A Real Gusher
Eric Hand on the history of Niagara Falls.
Beauty, Power, and Lies.
By Ginger Strand.
Simon & Schuster. 337 pp. $25
It sounds like a naturalized urban legend, but the rumor holds water: Niagara Falls is turned up for the tourists. At night, and during the off-season, much of its flow is diverted into turbines for peak power generation. When Ginger Strand, an environmental writer from New York City, discovered this fact while taking notes on a foray to the falls, she “stopped scribbling and just grinned like a maniacal toddler.” It is the starting point for Inventing Niagara, a picaresque journey that explains how just about everything at Niagara Falls is engineered, Disneyfied, or deluded.
The 176-foot drop in the Niagara River between Lakes Erie and Ontario, on the border between Ontario and New York, is neither the largest nor the tallest cataract in the world. But it does occupy an outsized place in American mythology, sitting at the frontier of a young country just venturing into tourism. As Strand sees it, that virginal experience went horribly awry. Goat Island, a wooded hunk of rock in the middle of the river, became a staging area for parking lots. The Cave of the Winds, a natural cave behind the falls, was blasted away to make room for an eponymous observation deck. The history of the place has been bowdlerized; the waste from falls-powered industries, buried. Taken together, these stories say a lot about America’s relationship with nature, Strand argues, and so she sets herself to rescuing the true Niagara from the memory hole.
The Native Americans who once lived in the region avoided the falls, with its rattlesnakes and dangerous river rapids. When Europeans arrived in the 17th century, they immediately set to dispossessing the local tribes. The patron saint of Niagara Falls, a city on the New York side of the river, was a 19th-century landowner named Peter Porter lauded for his purported proto-environmental views, but Strand discovers that he was more interested in war profiteering and land grabs than in philanthropy. She moves on to the history of the tacky museums, with their Egyptian mummies and two-legged dogs, and the falls’ use as a backdrop to acts of daredevilry. No diversion or digression is too small. While she sketches each tale with humor, the kaleidoscopic narrative at times resembles one of the tawdry casinos around the falls that she deplores—lots of bright lights, jingling and jangling, but ultimately a place to satisfy a compulsion.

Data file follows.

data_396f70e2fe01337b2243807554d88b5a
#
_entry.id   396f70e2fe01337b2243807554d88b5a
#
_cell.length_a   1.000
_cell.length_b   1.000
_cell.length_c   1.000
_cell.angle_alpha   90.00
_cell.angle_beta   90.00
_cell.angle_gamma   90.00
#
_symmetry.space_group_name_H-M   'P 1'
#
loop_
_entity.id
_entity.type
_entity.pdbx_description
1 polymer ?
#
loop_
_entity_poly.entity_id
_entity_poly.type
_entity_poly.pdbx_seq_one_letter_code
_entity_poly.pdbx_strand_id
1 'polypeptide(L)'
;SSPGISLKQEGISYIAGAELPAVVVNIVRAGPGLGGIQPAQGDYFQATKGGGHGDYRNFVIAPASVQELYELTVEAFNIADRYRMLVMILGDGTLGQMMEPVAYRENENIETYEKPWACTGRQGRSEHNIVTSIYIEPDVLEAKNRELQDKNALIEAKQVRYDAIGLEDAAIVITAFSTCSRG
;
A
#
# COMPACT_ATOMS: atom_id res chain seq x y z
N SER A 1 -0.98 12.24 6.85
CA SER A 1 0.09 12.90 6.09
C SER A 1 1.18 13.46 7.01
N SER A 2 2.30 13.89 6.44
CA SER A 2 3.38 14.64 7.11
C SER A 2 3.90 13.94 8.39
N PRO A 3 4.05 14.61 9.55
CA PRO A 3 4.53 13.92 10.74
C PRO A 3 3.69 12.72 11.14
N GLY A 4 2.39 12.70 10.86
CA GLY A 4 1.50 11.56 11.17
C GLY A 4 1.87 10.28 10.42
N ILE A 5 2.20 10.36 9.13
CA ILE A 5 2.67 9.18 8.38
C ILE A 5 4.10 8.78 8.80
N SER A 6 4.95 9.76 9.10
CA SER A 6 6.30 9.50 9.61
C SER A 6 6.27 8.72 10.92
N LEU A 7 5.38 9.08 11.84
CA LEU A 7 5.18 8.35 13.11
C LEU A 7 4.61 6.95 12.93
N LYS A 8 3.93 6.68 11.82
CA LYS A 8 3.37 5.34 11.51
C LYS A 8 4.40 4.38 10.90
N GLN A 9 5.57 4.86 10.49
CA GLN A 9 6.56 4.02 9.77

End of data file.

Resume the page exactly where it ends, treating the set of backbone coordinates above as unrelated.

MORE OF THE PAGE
Yet it is hard to begrudge Strand her indulgences. Her prose is cheeky and sharp. In two sentences, she limns the early life of Frederick Law Olmsted: “He went to sea and almost died of scurvy. He bought a farm and won a prize for pears.” Olmsted, the architect of New York’s Central Park, pushed in the 1870s to make Niagara a place of wooded paths for all classes of society to enjoy—though Strand faults him for being patriarchal and elitist. With good reason, she is much harder on Robert Moses, another New York master planner, who, nearly a century later, ruthlessly paved the way (literally—the Robert Moses Parkway divides the Niagara River from nearby communities) for a power authority that spawned toxic waste–dumping industries.
The book’s most compelling chapter examines Niagara Falls as a symbol for sex. Strand mixes the history of the honeymoon capital—a tradition hastily evolved through heavy marketing—with ruminations on Marilyn Monroe (the falls, like Marilyn, have “been girdled and boosted into the shape the audience wants”). And she weaves in scenes from an in-town convention of the Red Hat Society, a club for women over 50 that revolves largely around merchandising and the slogan “Red Hatters Matter.” The parallels are incisive, even sadly profound.
Strand has produced a multilayered book that occasionally sparkles and shimmers. But after a point, keeping up with her tireless reportage becomes exhausting. Inventing Niagara may best be appreciated in dribbles, like Niagara Falls during the off-season.